Symptoms of pseudogout
Symptoms of pseudogout most often affect the knees. However, in some people, the ankles and wrists are also affected. Flare-ups of the condition tend to be intermittent, and during an episode of acute pseudogout, symptoms typically include:
- Joints that are swollen
- Increased warmth in affected joints
- Extreme pain in the affected joints
Pseudogout: When to contact your healthcare provider
If you suddenly experience severe pain and swelling in one or more of your joints, call your healthcare provider to schedule an appointment. If your pain and joint swelling are accompanied by a fever or shaking chills, seek medical treatment right away.
The signs and symptoms of pseudogout are similar to other types of arthritis, such as gout, so blood tests and other studies are often needed to ensure an accurate pseudogout diagnosis.
Laboratory tests and studies used in the diagnosis of pseudogout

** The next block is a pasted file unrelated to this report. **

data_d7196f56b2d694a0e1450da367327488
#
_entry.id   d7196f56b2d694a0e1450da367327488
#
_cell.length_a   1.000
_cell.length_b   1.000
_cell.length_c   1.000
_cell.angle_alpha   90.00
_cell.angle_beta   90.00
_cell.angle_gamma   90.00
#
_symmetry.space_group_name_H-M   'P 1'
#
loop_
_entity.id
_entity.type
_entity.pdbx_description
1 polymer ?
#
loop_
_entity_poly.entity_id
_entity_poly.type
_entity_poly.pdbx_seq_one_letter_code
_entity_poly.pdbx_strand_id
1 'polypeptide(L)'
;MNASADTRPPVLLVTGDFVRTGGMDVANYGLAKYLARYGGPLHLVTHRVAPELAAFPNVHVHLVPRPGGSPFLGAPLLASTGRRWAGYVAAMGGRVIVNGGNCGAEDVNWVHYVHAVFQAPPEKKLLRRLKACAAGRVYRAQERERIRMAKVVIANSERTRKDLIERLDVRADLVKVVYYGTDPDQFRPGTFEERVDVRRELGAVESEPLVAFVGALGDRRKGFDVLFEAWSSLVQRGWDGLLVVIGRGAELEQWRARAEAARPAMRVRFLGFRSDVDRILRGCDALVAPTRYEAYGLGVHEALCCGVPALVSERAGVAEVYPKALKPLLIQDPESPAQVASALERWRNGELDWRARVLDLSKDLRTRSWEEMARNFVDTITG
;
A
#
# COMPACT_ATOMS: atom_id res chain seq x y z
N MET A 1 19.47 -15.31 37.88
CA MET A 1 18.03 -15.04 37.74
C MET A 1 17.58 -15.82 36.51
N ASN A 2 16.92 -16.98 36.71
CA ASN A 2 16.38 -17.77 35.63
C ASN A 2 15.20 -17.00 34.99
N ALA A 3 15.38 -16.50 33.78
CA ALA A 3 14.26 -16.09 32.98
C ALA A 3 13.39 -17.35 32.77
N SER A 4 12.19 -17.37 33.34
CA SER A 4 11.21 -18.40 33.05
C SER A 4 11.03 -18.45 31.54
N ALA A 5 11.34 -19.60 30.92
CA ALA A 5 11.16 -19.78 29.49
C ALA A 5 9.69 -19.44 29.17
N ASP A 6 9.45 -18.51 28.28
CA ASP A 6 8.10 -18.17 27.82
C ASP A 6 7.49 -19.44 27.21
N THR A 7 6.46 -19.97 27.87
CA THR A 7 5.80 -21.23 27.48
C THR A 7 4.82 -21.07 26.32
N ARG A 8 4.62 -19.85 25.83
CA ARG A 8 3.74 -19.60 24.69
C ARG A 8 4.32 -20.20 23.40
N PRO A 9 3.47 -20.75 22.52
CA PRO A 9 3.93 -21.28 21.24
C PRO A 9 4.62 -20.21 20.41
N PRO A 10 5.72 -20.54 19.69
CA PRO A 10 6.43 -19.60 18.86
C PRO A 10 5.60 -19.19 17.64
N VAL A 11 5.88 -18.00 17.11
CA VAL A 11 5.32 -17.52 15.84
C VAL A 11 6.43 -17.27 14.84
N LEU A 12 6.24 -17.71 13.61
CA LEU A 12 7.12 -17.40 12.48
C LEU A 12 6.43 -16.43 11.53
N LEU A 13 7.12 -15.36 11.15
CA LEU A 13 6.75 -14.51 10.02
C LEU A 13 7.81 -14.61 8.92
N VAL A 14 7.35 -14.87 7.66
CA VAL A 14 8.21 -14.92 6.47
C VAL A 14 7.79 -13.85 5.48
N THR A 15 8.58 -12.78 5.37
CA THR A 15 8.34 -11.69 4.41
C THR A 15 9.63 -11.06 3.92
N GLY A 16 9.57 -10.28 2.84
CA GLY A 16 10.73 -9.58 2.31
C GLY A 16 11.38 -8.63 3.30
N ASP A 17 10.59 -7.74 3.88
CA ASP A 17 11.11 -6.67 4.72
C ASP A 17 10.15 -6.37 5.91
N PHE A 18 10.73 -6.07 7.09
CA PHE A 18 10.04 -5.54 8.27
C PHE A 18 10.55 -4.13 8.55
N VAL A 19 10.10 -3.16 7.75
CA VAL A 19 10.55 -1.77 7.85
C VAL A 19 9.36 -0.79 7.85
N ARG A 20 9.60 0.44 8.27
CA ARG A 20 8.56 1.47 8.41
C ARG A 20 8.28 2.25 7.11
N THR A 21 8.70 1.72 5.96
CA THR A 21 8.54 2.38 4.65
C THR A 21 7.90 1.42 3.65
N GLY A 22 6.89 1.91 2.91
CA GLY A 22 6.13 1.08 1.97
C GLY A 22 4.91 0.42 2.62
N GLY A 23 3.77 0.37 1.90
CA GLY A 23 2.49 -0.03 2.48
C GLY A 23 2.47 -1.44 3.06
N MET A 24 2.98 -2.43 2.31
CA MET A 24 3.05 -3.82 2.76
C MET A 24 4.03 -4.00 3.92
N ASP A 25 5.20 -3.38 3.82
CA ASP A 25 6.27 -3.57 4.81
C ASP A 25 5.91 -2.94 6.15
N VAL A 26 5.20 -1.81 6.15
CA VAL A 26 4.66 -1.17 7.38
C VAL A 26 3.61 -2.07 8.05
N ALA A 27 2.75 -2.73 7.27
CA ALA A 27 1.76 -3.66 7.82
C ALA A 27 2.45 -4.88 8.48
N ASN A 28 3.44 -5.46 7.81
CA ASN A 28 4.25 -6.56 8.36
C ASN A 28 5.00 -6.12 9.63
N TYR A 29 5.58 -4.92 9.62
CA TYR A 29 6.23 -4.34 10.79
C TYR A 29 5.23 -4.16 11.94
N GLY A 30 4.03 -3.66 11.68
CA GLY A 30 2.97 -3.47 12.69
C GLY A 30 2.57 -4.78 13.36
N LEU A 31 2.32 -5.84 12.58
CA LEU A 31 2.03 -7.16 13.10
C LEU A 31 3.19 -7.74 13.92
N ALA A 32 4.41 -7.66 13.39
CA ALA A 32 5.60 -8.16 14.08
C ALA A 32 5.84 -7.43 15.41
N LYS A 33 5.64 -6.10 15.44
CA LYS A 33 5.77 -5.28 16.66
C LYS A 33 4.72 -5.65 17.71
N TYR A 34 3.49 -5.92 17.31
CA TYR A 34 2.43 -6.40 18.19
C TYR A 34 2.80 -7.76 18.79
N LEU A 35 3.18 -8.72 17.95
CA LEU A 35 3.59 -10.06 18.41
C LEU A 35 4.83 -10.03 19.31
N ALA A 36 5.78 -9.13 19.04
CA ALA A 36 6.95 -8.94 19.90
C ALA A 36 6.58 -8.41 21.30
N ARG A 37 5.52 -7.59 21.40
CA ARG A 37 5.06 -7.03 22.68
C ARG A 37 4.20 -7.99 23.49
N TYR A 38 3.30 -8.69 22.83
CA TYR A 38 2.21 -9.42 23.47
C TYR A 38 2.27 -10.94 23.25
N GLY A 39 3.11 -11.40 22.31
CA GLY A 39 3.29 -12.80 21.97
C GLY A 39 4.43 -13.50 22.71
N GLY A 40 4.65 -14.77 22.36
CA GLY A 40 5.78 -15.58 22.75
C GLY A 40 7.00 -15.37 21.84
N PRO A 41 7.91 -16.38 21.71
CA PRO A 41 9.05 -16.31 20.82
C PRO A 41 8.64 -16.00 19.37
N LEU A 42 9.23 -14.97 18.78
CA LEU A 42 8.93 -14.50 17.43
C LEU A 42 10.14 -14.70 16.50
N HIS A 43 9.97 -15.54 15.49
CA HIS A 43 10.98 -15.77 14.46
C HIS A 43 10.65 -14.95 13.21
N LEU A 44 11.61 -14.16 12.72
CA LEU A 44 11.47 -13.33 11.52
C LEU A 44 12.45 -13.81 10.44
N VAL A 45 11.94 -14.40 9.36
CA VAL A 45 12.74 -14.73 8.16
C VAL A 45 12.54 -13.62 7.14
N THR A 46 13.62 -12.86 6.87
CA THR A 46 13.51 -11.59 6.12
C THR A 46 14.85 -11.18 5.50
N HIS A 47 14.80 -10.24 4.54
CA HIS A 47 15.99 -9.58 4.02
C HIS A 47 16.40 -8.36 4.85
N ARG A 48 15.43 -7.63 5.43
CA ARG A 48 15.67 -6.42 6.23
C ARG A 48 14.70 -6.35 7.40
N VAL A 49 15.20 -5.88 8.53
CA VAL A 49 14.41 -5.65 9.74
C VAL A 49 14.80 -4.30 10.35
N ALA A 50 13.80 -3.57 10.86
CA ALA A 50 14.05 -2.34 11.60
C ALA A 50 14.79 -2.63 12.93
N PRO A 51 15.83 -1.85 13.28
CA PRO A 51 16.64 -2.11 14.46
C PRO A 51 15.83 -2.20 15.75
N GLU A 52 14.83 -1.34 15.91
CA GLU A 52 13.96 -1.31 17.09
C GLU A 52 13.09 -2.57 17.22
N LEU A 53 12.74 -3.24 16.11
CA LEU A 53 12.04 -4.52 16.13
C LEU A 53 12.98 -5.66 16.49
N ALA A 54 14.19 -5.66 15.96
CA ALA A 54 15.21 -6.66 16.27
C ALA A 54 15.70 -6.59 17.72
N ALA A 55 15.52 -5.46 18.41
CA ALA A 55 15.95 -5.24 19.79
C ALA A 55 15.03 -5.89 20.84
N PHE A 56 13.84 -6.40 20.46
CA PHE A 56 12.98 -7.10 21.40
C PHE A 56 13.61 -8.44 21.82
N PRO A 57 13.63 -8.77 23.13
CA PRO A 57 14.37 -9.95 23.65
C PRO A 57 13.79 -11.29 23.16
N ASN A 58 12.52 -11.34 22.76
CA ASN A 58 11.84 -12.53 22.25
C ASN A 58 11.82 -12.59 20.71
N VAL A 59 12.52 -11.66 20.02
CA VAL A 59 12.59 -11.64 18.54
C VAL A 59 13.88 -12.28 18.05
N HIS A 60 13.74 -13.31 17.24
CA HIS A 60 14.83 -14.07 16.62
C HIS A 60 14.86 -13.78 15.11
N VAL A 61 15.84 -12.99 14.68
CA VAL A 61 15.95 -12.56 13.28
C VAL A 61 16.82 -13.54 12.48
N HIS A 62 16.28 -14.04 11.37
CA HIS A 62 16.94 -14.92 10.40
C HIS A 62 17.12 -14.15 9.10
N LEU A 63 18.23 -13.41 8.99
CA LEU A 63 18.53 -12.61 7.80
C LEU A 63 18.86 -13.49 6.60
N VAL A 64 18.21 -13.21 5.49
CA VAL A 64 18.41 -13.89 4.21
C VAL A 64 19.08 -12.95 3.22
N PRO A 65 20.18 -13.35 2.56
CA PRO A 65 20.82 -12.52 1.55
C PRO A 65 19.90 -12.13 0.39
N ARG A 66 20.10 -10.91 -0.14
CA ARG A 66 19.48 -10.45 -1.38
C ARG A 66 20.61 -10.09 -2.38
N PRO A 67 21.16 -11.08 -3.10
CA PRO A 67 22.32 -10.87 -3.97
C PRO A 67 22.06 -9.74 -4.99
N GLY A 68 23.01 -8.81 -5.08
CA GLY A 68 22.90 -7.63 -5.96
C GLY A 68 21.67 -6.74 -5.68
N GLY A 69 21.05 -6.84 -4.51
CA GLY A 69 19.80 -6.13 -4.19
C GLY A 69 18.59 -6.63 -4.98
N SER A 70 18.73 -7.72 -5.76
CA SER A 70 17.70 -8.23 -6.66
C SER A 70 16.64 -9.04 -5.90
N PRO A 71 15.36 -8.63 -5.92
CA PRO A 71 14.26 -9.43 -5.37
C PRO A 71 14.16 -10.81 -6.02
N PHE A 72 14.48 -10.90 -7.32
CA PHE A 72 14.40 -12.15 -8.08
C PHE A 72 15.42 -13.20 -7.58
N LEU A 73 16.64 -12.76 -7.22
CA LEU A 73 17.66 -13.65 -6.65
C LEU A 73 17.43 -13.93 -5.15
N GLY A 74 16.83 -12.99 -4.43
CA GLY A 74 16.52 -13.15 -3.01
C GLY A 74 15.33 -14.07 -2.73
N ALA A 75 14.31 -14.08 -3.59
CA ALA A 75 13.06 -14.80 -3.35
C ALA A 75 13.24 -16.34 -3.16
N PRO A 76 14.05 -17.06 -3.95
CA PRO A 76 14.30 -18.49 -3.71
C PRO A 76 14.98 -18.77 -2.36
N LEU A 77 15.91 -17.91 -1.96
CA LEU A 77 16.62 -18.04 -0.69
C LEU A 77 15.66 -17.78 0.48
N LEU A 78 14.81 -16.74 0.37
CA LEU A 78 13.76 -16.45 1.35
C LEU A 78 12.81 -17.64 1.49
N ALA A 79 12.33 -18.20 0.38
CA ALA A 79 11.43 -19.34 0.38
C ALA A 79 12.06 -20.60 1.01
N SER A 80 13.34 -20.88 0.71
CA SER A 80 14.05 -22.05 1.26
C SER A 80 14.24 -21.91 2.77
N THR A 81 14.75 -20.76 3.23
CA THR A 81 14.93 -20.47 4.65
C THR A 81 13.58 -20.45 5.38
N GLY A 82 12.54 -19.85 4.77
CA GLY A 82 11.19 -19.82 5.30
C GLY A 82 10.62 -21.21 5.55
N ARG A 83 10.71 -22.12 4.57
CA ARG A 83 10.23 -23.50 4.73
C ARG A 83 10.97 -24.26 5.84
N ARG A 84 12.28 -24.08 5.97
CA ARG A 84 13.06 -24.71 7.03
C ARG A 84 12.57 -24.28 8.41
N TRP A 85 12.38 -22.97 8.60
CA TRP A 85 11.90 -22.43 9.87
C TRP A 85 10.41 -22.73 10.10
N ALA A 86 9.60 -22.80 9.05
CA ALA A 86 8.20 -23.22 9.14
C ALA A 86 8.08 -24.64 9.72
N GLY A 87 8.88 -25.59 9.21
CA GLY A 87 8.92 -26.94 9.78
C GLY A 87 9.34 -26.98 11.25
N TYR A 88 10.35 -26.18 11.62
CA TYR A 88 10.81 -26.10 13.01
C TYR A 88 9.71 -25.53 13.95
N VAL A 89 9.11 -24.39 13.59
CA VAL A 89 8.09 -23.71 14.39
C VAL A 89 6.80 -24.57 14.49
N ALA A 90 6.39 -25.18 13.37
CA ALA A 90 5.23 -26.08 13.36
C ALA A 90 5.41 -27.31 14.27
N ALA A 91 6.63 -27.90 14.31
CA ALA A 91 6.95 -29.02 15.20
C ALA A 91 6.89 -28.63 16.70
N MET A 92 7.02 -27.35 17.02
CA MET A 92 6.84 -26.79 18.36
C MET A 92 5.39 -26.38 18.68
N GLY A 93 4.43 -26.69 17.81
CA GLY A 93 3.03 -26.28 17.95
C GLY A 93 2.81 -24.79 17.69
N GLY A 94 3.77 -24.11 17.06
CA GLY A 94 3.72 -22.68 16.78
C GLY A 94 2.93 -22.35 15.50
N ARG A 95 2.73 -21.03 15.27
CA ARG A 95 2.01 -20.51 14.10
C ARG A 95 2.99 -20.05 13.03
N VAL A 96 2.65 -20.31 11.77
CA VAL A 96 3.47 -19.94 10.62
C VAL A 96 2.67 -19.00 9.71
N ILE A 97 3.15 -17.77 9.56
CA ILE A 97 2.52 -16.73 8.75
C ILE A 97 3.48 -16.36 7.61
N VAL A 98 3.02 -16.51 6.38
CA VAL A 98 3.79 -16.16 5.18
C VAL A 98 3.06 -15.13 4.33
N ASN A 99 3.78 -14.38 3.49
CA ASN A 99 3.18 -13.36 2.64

- Blood tests can evaluate the functioning of the parathyroid and thyroid glands and check for mineral levels that might contribute to pseudogout when out of balance.
- Joint aspiration tests a sample of the fluid around the swollen joint for the presence of microscopic crystals and determines the composition of the crystals.
- Imaging studies typically include X-rays. Bones show up on X-rays, as well as deposits of crystals in the cartilage of joints. Often, joint damage due to pseudogout or other forms of arthritis is detected by X-rays.
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